In 1984, Fox met and began a relationship with Steven Kloman, which resulted in a divorce from his wife Nessie Lessons. The divorce was amicable, and Fox and Lessons would remain close friends for the remainder of his life.
In 1991, following a chance encounter at a Zen retreat in Big Sur, Fox recorded a number of pieces with former Ralph Records labelmate Fred Frith, initially intended for a possible Residents/Frith collaboration album. Ending up with less music than would fill an album, the recordings would be shelved until 2018.
In 1997, The Residents released an interpretation of N. Senada's composition Pollex Christi. This instrumental recording was later credited by Fox as being the first instance of an entirely solo recording being released as a Residents project. Another such project would follow in 2001, with the EP High Horses being released credited to The Residents' Combo de Mecanico.
Fox married Steven Kloman in 2008 following the legalization of same-sex marriage in California. They were married for the rest of Fox's life.
Randy, Chuck and Bob and retirement (2010-2016)
In 2010 The Residents began their Randy, Chuck and Bob trilogy of tours. in which the group took on the personae of Randy Rose (vocals), Charles "Chuck" Bobuck (keyboards) and "Bob" (guitar). The three tours, Talking Light, The Wonder of Weird and Shadowland, lasted a combined six years and the Randy, Chuck and Bob concept dominated the entirety of the group's output during that period of time.
Under the guise of Bobuck, Fox commenced a prolific series of solo recording works (referred to as "contraptions") in 2011. These were projects which, for one reason or another, did not fit neatly as a work by The Residents proper, akin to the earlier release of High Horses in 2001. These releases continued after Fox retired from the group's live performances in 2015, during their Shadowland tour. Despite initially intending to continue working with the group, Fox ultimately retired from The Residents and The Cryptic Corporation altogether in 2016.
Fox sold his share in The Cryptic Corporation to Cherry Red Records, handing The Residents' massive archive of material over to the company (which resulted in the pREServed series of expanded and remastered reissues). Shortly after this announcement, Fox started a new management company, Hacienda Bridge, to represent his own work, as well as that created under the Bobuck persona. He created a website under this name to aid with promotion of his new products outside The Residents' oeuvre, and began an email newsletter in which he elaborated on the concepts behind new and old projects and answered questions from fans.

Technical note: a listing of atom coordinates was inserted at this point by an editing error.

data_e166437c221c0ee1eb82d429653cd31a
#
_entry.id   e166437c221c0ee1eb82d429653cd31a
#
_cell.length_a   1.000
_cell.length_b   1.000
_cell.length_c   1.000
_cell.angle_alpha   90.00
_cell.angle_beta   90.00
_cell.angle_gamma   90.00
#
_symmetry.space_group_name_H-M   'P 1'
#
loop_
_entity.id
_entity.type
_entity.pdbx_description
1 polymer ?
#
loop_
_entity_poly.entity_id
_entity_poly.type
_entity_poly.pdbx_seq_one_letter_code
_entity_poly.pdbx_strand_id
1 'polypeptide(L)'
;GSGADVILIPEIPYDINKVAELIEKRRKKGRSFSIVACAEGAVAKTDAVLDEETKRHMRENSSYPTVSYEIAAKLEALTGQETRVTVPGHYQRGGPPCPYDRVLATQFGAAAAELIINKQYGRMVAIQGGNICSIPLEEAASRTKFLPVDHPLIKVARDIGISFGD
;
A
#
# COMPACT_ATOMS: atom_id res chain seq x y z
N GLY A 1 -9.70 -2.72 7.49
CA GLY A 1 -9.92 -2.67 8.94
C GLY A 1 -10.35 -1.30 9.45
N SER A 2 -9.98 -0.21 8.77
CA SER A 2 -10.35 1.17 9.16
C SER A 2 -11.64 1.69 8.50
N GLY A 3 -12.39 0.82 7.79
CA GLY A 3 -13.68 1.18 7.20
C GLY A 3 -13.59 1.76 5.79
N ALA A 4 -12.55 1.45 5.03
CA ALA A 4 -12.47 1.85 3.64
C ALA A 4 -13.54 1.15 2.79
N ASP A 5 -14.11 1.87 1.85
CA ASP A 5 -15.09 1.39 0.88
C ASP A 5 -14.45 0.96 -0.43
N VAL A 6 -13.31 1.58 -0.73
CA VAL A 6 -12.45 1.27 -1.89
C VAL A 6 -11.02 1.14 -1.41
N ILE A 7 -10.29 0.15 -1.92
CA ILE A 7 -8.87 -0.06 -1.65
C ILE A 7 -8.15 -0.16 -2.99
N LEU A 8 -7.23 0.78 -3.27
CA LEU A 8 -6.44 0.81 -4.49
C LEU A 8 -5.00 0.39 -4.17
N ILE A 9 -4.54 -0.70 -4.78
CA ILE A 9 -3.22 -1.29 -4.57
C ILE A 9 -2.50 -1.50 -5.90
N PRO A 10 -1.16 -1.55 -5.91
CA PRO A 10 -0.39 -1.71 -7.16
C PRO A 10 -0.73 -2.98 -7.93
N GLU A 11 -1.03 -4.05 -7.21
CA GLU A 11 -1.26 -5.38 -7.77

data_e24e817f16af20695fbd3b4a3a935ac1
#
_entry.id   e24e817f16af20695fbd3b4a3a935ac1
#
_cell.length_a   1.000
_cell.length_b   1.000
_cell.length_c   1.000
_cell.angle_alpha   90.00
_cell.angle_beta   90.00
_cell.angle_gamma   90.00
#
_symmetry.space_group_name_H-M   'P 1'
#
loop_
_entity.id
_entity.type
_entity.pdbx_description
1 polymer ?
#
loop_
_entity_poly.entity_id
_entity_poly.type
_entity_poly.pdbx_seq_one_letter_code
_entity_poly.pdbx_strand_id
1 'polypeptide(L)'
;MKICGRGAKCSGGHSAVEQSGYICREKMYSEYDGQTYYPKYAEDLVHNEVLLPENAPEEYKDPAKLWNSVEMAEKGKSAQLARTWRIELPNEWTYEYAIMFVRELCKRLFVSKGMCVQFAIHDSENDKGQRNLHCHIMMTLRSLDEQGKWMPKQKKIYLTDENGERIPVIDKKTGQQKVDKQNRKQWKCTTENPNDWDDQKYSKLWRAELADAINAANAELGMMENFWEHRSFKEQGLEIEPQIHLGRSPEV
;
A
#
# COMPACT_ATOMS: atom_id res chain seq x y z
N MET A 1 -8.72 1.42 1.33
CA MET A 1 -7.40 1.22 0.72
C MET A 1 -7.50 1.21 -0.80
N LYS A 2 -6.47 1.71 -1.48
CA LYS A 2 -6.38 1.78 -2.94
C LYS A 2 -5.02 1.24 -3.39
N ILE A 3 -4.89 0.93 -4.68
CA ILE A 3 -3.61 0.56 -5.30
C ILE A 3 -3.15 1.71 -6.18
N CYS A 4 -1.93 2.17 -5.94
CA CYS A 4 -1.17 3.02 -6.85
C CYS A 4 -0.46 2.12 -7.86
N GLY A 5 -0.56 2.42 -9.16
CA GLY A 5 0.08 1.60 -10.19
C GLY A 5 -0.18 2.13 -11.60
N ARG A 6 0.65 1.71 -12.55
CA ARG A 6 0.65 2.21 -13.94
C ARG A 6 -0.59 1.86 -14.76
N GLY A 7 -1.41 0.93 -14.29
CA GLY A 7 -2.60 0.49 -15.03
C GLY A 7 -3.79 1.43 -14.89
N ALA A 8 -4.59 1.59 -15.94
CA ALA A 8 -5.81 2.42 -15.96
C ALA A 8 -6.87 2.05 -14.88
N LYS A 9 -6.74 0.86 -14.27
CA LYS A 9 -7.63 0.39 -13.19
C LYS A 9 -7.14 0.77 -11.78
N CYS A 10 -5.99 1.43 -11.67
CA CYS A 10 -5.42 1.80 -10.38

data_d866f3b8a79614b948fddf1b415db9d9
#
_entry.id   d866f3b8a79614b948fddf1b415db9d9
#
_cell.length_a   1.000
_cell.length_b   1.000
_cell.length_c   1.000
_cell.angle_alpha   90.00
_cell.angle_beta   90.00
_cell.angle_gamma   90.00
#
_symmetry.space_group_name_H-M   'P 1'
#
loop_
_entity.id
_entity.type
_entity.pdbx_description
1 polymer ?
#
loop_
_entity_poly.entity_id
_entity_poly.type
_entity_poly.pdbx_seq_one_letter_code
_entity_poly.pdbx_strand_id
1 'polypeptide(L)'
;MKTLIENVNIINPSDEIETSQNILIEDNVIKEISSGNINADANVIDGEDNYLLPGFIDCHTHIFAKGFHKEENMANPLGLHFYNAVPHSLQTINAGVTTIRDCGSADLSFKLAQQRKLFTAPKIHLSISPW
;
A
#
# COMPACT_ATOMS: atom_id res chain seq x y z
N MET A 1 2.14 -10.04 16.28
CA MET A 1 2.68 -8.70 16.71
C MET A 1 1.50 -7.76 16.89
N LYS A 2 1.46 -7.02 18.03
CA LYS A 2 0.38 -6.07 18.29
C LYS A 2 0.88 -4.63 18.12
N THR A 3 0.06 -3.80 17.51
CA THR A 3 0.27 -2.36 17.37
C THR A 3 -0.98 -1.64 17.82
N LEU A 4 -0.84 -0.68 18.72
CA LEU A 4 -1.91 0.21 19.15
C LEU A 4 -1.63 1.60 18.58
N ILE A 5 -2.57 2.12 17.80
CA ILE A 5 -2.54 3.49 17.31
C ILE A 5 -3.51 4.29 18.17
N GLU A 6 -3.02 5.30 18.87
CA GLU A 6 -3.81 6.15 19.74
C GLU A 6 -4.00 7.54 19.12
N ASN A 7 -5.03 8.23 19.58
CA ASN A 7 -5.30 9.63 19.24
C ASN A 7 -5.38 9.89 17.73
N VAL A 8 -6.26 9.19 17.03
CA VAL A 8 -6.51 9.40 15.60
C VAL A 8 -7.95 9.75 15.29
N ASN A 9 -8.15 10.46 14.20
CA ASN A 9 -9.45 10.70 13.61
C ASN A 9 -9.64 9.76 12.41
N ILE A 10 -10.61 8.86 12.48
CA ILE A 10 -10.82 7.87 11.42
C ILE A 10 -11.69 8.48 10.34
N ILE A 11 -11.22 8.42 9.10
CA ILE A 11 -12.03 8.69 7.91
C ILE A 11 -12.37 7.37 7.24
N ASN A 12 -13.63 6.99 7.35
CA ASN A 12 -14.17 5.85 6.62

Hacienda Bridge (2016-2018)
In October 2017, Fox stunned Residents fans by announcing unambiguously at the conclusion of his serialized novella The Stone that he was the person previously known as Charles Bobuck, and thus that he was the primary composer and performer of The Residents' music from their inception until The Ghost of Hope in 2017. The Bobuck pseudonym was promptly and permanently retired after this announcement.
Following this, Fox began to release music under his own name for the first time, beginning with the release of his self-titled album (also known as Heart) in 2018. This was followed shortly thereafter by the release of the recently-completed 1991 Fred Frith collaboration album, A Day Hanging Dead Between Heaven and Earth.
Fox continued to promote these and subsequent releases through his Hacienda Bridge newsletter. Two other album releases followed the self-titled debut in 2018, including Nachtzug, a short album derived from the original demo recordings used by The Residents in the creation of The Ghost of Hope, as well as Rilla Contemplates Love, a single album-length suite of music pieces, ostensibly composed by a computer simulating a gorilla's thoughts on love.
Illness and death
Fox had suffered a number of increasingly debilitating health issues for a number of years, which were partly the cause of his retirement from touring with The Residents in 2015, and from The Cryptic Corporation the following year.